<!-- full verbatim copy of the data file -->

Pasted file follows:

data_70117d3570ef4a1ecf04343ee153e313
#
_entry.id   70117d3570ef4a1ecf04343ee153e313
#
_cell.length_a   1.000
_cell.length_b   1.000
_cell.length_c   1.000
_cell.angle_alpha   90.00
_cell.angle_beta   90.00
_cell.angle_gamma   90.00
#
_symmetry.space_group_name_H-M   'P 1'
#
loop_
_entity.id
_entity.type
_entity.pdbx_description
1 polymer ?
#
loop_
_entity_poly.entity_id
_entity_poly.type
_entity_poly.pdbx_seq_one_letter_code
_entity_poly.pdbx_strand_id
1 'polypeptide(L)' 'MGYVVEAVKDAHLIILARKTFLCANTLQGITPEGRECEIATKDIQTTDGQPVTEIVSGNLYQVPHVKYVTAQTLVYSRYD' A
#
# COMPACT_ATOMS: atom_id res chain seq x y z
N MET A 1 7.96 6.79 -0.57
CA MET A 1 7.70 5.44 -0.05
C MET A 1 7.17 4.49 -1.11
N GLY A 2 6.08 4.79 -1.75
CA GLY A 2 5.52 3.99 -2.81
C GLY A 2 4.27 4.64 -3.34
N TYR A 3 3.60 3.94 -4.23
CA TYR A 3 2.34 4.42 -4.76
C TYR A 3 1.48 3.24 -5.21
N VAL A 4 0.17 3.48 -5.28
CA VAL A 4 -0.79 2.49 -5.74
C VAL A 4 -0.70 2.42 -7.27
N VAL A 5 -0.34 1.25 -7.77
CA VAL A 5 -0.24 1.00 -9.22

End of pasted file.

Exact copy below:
data_70117d3570ef4a1ecf04343ee153e313
#
_entry.id   70117d3570ef4a1ecf04343ee153e313
#
_cell.length_a   1.000
_cell.length_b   1.000
_cell.length_c   1.000
_cell.angle_alpha   90.00
_cell.angle_beta   90.00
_cell.angle_gamma   90.00
#
_symmetry.space_group_name_H-M   'P 1'
#
loop_
_entity.id
_entity.type
_entity.pdbx_description
1 polymer ?
#
loop_
_entity_poly.entity_id
_entity_poly.type
_entity_poly.pdbx_seq_one_letter_code
_entity_poly.pdbx_strand_id
1 'polypeptide(L)' 'MGYVVEAVKDAHLIILARKTFLCANTLQGITPEGRECEIATKDIQTTDGQPVTEIVSGNLYQVPHVKYVTAQTLVYSRYD' A
#
# COMPACT_ATOMS: atom_id res chain seq x y z
N MET A 1 7.96 6.79 -0.57
CA MET A 1 7.70 5.44 -0.05
C MET A 1 7.17 4.49 -1.11
N GLY A 2 6.08 4.79 -1.75
CA GLY A 2 5.52 3.99 -2.81
C GLY A 2 4.27 4.64 -3.34
N TYR A 3 3.60 3.94 -4.23
CA TYR A 3 2.34 4.42 -4.76
C TYR A 3 1.48 3.24 -5.21
N VAL A 4 0.17 3.48 -5.28
CA VAL A 4 -0.79 2.49 -5.74
C VAL A 4 -0.70 2.42 -7.27
N VAL A 5 -0.34 1.25 -7.77
CA VAL A 5 -0.24 1.00 -9.22